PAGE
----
- Difficulty bottling. Pressure-fermented beers are trickier to bottle. Because the brew is already fermented, you’ll need a counter-pressure bottle filler to maintain those delicious bubbles.
Brewers who dry hop need to be cautious of pressurized fermentation. Dry hopping pressurized brews often cause a volcanic chemical reaction.
How To Pressurize Ferment Your Beer
If you’ve decided to try pressurized fermentation, you’ll need to focus on two major steps: choosing a container and setting the pressure.
1. Select a Container
You’ll need a designated pressurized fermentation vessel. These containers are designed specifically to facilitate pressurized fermentation. These vessels cannot be made of glass, as pressure will shatter the glass, and you will lose your entire brew.
There are several options on the market for those looking for a pressure-rated fermenter intended specifically for home brewing. However, if you aren’t prepared to invest money in a special container, you can repurpose corny kegs that are rated for up to 60 PSI. These affordable 5-gallon vessels are the best option for DIY pressurized fermentation.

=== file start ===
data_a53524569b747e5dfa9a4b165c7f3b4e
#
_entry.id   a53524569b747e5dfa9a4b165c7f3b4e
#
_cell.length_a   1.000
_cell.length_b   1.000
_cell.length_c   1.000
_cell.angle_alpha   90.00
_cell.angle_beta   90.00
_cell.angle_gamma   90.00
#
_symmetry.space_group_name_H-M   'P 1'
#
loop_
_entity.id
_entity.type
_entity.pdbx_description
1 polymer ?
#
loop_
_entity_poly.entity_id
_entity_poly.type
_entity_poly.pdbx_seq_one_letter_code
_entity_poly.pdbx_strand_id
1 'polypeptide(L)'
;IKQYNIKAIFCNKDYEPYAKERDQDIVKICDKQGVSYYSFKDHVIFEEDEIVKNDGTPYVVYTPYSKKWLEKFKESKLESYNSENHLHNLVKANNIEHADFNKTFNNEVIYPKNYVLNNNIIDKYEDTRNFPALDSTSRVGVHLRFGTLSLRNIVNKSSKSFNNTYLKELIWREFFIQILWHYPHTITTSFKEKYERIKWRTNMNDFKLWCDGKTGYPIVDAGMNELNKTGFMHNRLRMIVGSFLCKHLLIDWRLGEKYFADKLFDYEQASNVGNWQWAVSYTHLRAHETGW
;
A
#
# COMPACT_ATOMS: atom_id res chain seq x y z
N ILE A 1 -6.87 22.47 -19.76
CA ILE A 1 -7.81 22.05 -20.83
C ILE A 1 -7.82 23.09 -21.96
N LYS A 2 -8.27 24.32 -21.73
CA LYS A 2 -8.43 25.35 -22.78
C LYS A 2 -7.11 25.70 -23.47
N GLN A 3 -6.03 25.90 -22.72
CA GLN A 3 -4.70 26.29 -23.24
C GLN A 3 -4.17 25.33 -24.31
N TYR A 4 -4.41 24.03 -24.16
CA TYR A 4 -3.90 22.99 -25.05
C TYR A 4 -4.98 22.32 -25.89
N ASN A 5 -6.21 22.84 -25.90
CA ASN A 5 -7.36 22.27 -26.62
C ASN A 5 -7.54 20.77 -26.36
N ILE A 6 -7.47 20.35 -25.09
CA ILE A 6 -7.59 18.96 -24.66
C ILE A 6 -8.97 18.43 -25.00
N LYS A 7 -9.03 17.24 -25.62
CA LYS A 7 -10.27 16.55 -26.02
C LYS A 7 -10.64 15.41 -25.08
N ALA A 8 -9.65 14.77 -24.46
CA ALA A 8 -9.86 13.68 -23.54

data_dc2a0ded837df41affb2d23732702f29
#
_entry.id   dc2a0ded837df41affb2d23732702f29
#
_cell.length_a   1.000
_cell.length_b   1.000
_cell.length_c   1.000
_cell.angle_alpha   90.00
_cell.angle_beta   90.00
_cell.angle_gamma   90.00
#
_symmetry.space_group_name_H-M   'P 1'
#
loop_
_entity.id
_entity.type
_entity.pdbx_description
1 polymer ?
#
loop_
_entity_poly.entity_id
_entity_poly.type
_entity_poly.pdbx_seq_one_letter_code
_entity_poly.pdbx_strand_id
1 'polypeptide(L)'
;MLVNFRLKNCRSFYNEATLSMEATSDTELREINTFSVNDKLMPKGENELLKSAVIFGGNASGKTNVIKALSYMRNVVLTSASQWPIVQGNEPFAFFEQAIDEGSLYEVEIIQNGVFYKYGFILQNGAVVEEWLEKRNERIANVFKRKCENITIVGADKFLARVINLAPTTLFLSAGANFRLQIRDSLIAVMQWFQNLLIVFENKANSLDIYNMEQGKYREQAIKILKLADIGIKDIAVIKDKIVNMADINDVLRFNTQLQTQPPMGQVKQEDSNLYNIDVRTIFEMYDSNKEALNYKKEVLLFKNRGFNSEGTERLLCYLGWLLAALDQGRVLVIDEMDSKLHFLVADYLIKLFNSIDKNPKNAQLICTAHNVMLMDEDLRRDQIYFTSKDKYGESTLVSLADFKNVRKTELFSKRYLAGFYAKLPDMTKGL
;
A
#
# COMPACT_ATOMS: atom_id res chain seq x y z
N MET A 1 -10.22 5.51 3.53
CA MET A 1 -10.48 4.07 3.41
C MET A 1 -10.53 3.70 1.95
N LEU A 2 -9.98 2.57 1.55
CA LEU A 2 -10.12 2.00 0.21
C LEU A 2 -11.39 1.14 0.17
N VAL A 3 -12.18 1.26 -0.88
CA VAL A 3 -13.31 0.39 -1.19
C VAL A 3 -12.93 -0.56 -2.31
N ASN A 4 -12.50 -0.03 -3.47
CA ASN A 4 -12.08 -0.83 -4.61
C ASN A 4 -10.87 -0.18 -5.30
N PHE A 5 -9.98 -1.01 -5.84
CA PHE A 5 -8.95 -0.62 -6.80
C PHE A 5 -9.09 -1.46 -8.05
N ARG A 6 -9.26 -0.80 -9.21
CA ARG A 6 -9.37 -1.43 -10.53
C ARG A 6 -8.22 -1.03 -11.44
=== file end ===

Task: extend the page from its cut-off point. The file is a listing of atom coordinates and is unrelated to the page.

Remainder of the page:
2. Set the Pressure
In addition to a pressurized fermentation vessel, you’ll need a spunding valve. This fail-safe device allows you to set the desired pressure value. If the brew exceeds it, the valve releases pent-up carbon dioxide to ensure the brew doesn’t get over-pressurized.
Two major factors impact the correct pressure for your beer: the best pressure to encourage yeast growth and how much pressure your container can manage.
Different yeast strains have different needs and tolerances, so familiarize yourself with your ingredient. However, generally speaking, yeast stops growing at 37 PSI.
Trial and error is the best approach to finding your ideal pressure. Start low, and work your way up. Many brewers site 10 to 12 PSI as the perfect pressure but never exceed 15 PSI.
Pressurized fermentation allows brewers to produce good beer faster. By eliminating the need for secondary containers and adding carbon dioxide, the process saves money and time while still maintaining a superior taste.
The method isn’t ideal for every beer type and should be approached carefully. This article provides you with the foundational knowledge to determine if pressurized fermentation is right for you and your homebrew.